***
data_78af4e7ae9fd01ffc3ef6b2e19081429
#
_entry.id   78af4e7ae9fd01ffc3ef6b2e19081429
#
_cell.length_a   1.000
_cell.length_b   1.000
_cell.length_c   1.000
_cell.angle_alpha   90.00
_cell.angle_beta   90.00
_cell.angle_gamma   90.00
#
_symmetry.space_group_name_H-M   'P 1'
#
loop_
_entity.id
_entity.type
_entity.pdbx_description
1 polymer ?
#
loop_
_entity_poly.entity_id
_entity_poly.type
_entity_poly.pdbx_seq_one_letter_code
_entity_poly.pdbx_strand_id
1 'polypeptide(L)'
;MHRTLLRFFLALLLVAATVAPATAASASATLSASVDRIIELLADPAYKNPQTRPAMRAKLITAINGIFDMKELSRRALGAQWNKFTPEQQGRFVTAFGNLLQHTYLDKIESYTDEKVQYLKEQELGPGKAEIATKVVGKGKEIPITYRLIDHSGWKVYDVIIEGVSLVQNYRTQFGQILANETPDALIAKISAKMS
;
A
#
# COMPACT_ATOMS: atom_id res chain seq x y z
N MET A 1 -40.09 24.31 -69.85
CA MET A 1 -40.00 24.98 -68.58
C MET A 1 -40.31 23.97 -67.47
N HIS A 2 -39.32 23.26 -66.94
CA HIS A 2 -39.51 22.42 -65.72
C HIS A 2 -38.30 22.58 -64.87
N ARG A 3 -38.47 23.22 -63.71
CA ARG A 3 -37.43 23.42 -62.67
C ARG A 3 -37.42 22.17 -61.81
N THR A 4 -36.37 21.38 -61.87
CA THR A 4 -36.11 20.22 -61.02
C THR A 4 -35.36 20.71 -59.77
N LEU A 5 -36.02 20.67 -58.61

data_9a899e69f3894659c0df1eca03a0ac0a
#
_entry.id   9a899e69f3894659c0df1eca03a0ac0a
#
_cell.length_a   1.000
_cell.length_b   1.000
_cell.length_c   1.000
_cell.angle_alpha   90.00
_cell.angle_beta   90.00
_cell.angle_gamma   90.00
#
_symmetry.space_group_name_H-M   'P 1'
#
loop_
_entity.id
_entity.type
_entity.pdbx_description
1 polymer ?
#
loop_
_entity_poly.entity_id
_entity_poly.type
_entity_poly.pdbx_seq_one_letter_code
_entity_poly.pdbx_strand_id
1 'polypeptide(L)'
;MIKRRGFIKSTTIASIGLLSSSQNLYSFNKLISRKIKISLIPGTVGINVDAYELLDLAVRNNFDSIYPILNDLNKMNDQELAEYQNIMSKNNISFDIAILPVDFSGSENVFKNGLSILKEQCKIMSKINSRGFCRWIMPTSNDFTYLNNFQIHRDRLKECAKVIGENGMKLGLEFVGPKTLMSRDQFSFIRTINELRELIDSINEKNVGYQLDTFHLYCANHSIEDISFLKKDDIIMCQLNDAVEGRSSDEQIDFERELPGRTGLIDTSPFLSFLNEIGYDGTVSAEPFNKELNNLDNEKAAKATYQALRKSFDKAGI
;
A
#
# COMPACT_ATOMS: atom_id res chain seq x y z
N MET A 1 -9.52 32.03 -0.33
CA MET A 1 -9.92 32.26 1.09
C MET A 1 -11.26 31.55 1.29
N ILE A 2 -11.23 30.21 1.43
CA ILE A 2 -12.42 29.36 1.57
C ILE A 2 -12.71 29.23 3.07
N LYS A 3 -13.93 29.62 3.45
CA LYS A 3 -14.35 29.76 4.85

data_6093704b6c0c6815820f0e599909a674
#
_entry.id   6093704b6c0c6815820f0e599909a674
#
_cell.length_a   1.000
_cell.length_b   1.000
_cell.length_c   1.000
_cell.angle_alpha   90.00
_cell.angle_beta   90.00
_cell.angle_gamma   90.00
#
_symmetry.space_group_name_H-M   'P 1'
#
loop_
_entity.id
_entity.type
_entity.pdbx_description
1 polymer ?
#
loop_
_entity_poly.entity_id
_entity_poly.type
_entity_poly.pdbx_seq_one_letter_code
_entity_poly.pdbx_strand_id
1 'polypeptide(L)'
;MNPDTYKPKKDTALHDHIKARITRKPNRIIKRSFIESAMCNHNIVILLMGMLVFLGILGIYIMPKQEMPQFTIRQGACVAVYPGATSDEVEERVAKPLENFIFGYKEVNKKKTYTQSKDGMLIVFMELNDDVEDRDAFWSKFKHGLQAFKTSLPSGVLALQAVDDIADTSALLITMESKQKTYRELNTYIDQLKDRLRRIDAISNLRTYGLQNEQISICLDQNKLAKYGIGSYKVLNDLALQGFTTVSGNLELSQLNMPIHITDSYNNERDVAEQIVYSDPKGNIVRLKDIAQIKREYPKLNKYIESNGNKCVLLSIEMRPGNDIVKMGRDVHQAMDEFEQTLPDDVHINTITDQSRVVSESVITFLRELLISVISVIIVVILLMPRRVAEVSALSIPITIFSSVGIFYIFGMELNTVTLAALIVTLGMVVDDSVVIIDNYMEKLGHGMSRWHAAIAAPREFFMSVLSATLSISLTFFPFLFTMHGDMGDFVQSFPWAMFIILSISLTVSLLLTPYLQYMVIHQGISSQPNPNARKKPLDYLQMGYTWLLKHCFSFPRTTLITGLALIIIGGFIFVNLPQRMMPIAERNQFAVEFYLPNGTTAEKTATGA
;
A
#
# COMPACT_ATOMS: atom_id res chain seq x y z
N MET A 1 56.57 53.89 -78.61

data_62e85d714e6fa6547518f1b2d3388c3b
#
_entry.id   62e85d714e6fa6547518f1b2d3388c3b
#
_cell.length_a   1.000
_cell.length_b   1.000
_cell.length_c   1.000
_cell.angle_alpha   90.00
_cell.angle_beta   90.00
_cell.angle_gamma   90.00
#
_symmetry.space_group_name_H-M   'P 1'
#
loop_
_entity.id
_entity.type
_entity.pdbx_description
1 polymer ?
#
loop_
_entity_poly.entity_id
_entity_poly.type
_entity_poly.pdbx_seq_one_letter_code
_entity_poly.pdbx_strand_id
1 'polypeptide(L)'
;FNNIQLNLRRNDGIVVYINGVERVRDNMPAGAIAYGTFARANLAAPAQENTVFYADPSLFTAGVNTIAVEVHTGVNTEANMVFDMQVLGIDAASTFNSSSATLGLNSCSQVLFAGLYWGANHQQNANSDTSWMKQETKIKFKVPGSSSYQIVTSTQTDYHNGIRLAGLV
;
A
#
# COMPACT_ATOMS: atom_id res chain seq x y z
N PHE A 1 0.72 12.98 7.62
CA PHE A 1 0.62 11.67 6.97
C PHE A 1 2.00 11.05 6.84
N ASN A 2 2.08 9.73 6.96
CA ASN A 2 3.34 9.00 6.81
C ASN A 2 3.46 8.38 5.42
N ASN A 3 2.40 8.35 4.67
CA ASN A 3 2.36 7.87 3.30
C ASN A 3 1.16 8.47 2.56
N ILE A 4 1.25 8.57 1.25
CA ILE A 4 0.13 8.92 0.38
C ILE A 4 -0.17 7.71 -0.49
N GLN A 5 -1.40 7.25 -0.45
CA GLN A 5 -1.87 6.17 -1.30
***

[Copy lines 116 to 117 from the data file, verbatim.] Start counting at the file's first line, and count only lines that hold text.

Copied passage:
#
_cell.length_a   1.000